You can buy roses as bare-root or container-grown plants.
A rose bought as a bare-root plant (without soil) can be planted from October to the end of April as long as the ground is not frozen, but the best months for this are October and November.
You can plant container-grown roses at any time of year as long as the ground is not frozen. You can even plant them in full bloom during summer. This makes them an easy solution for quickly filling a bare spot in your garden with colour! Or put them in a pretty pot on your balcony or terrace. Many varieties have an added advantage: a delightful scent!
Roses love the sun. The more sun, the better. Natural sunshine enhances both the growth and flowering of roses as well as the ripening of rosehips. As to soil, they would prefer a somewhat drier soil than one which is too wet. This is why the soil has to have good drainage. Other than this, any type of soil is suitable.
If other conditions at the site (like the amount of light) aren’t ideal, plant a more vigorous variety. Despite having perfect conditions, they will still grow and flower satisfactorily.
- Dig a large deep planting hole. Amend the soil if necessary with garden mould. If the soil is really poor, you could also add a soil improver that are sold ready to use at garden centres or nurseries.
- If you are planting a rose where roses have previously grown, make the planting hole larger (at least 40 x 40 cm) and fill it with fresh soil: either fertilised soil you can purchase or soil from another area in the garden.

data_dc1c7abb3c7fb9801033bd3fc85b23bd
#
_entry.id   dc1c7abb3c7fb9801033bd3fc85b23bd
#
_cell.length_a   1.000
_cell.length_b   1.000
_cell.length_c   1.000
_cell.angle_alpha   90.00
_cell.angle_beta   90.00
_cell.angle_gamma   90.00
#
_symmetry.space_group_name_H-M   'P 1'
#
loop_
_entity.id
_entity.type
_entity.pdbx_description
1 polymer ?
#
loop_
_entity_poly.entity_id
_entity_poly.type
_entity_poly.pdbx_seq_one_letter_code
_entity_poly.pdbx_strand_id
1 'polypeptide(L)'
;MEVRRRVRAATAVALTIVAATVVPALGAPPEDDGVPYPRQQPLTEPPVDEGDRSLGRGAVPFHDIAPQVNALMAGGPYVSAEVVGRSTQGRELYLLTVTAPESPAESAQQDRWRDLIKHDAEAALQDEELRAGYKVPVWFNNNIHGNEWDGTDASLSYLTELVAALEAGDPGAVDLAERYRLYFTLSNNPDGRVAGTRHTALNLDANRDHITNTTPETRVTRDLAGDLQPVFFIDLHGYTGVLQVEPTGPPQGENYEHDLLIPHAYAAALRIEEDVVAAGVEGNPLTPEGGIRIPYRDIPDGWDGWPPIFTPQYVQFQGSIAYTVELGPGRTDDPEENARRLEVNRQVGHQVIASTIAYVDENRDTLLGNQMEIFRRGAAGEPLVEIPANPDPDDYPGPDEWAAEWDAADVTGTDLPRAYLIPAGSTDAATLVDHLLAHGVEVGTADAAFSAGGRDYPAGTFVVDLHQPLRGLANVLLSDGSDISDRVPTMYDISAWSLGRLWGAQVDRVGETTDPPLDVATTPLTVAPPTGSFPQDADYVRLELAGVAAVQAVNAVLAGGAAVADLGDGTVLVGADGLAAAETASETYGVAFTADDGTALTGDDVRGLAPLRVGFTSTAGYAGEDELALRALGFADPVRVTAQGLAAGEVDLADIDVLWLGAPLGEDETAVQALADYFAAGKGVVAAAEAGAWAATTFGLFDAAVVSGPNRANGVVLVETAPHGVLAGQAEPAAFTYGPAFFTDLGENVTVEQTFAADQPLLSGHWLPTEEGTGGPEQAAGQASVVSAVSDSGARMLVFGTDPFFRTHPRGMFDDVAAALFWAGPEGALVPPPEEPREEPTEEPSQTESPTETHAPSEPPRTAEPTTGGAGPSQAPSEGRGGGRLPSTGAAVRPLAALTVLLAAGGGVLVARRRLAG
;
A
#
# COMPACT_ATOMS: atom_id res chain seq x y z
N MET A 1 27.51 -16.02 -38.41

- Either water the planting hole or place a bare-root rose in a pail of water for a few hours before planting it so that it can absorb enough water.
- A lot of roses have been grafted: the cultivated rose variety itself has been grafted onto a rootstock obtained from a species rose. For this reason, always plant a grafted rose a little deeper (about 3 cm below the soil surface) than the grafting point (this is a slight bulge located above the roots and just below where the lowest branches emerge). This will protect the grafting point from desiccation or frost damage. It will also prevent the rootstock from producing suckers. If planting an ungrafted rose, all of its roots and a small part of its trunk should be planted below the soil surface.
- Lightly tamp down the soil around the rose.
- You could also work some organic fertiliser into the upper level of the soil. You can buy special fertiliser for roses.
- And don’t forget to water the plant.